As part of the Global Day of Action to Shut Down Monsanto on Saturday, this action was co-organized by AGRA Watch/Community Alliance for Global Justice, Washington Fair Trade Coalition, Washington Biotechnology Action Council, and GMO-Free Washington.  The protest was directed at the Gates Foundation for their efforts to spread Monsanto’s dangerous GMOs throughout Africa.

Video courtesy Washington Biotechnology Action Council.

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Filed under Actions / Protest, Biodiversity, Climate Change, Food Sovereignty, Genetic Engineering, Greenwashing, Pollution, Videos

Report: More trees could be cut for biomass plants (no kiddin’…)

Note: Now here’s a shocker–using trees for industrial-scale electricity production will require vast numbers of trees to be cut and burned.  How about that.  Now add this one to the pile, ArborGen–the company developing genetically engineered  eucalyptus trees–has plans to annually sell half a billion of these non-native, invasive, flammable and water devouring franken-trees for bioenergy plantations from Texas to Georgia, as well as Florida and South Carolina.  This poses extreme danger to the forests and communities of the south and must be stopped.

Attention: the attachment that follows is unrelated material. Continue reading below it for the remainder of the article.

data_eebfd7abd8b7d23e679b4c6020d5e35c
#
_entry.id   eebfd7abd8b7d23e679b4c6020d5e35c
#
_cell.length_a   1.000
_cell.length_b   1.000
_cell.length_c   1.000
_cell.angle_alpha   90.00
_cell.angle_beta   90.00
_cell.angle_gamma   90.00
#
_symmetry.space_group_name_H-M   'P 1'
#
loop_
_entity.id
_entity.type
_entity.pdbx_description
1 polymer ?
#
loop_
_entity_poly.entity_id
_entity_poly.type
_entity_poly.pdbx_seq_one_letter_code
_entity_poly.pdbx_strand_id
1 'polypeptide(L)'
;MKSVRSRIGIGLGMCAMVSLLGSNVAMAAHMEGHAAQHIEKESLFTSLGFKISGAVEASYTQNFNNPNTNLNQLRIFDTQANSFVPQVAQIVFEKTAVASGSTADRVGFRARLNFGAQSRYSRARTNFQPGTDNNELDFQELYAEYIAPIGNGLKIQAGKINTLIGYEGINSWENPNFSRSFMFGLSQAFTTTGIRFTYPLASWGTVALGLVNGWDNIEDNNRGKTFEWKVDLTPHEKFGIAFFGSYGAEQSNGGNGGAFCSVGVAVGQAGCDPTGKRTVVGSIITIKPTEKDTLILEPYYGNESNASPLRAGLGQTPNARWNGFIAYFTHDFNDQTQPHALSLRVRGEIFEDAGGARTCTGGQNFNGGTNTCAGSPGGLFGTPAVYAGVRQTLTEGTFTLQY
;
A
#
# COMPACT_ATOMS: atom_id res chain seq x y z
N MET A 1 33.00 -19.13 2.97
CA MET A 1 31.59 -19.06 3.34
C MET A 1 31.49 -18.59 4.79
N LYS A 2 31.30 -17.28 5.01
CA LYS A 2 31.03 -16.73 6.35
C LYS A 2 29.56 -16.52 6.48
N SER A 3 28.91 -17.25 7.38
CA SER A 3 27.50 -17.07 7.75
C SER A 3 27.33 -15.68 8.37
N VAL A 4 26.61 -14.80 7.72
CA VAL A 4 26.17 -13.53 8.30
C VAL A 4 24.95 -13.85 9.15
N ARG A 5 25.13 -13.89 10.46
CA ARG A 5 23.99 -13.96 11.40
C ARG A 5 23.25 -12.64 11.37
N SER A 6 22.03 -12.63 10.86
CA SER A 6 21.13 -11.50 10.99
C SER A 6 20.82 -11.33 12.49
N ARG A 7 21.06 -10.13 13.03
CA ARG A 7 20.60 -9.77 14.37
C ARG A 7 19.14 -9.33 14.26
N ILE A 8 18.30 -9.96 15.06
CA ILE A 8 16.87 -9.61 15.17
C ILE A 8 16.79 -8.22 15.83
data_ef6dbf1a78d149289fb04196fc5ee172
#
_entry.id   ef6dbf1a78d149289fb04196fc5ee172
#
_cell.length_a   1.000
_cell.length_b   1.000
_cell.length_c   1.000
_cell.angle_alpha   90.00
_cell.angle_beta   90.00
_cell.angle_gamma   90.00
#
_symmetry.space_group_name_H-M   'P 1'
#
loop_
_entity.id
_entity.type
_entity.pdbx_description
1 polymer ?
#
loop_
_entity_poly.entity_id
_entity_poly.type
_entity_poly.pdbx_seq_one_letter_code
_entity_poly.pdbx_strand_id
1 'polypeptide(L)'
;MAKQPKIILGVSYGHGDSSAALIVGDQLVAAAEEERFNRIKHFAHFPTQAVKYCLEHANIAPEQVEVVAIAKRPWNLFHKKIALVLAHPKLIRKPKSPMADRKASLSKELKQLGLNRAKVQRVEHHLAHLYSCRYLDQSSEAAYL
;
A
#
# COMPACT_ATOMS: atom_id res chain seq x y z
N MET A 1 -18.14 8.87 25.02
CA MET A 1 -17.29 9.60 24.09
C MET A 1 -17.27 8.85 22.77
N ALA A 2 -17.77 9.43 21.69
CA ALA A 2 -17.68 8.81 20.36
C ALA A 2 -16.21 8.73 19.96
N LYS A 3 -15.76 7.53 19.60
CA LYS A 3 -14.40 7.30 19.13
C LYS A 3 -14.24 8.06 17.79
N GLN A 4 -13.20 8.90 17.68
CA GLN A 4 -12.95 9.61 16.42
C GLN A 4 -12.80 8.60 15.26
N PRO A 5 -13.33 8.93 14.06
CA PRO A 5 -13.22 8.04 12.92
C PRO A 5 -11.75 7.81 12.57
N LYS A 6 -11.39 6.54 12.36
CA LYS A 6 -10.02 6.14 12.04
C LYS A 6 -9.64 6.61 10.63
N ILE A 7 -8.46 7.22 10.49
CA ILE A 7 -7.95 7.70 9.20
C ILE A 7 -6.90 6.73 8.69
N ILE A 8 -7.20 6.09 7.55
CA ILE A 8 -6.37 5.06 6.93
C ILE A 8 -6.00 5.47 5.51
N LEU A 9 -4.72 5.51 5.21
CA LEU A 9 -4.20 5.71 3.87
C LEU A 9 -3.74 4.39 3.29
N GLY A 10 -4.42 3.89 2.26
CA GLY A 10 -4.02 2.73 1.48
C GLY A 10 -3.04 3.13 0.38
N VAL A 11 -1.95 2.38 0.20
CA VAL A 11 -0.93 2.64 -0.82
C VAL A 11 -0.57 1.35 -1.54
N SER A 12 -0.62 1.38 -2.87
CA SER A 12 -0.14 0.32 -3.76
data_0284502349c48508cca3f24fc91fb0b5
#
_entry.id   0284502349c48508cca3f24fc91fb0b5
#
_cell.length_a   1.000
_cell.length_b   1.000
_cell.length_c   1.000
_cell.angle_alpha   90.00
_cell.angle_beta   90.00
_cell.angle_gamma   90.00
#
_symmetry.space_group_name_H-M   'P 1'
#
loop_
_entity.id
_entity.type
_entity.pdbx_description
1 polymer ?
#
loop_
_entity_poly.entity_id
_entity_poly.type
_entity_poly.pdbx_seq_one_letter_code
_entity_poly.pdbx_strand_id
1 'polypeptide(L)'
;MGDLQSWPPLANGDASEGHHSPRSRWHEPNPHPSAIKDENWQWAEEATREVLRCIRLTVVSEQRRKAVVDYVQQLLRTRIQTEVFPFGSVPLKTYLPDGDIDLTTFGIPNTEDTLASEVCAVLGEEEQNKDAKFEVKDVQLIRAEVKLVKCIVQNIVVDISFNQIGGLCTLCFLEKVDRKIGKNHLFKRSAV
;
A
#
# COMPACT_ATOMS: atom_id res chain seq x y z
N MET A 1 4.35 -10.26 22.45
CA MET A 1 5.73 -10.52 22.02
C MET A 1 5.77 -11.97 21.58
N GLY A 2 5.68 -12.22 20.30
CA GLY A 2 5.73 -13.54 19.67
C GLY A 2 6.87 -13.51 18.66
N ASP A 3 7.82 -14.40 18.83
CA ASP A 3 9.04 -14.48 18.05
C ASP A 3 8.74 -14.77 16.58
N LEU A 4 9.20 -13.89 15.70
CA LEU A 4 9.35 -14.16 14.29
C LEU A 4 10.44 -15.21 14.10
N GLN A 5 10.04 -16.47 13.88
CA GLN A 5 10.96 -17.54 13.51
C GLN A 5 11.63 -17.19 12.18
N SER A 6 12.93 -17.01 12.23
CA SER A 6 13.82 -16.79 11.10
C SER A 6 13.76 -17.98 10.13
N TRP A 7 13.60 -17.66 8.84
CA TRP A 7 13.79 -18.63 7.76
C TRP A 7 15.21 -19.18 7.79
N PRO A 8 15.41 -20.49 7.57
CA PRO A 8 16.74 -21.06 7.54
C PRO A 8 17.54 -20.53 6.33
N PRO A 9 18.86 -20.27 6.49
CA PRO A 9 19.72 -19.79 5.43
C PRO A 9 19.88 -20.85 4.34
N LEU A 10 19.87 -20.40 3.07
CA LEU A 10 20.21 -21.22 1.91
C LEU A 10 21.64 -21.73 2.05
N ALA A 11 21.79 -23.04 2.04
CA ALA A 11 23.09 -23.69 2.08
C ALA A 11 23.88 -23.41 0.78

The GOOD news is, they have not yet gotten permission to sell them commercially.  This is still one disaster we can stop.   Please join our campaign to STOP GE trees, go to: http://nogetrees.org.

–The GJEP and STOP GE Trees Campaign Teams

By SAMMY FRETWELL, Wednesday, Feb. 15, 2012

Cross-Posted from The State

A new report says Southern forests are at risk from biomass plants that burn wood to make energy.

The report, released Tuesday by two environmental groups, says the expanding biomass industry will look at cutting trees to fuel the power plants, a departure from the current practice of using waste wood from sawmills and other sources.

The report raises questions about whether the South will have an adequate supply of waste wood, thereby increasing the need to cut trees specifically for biomass plants.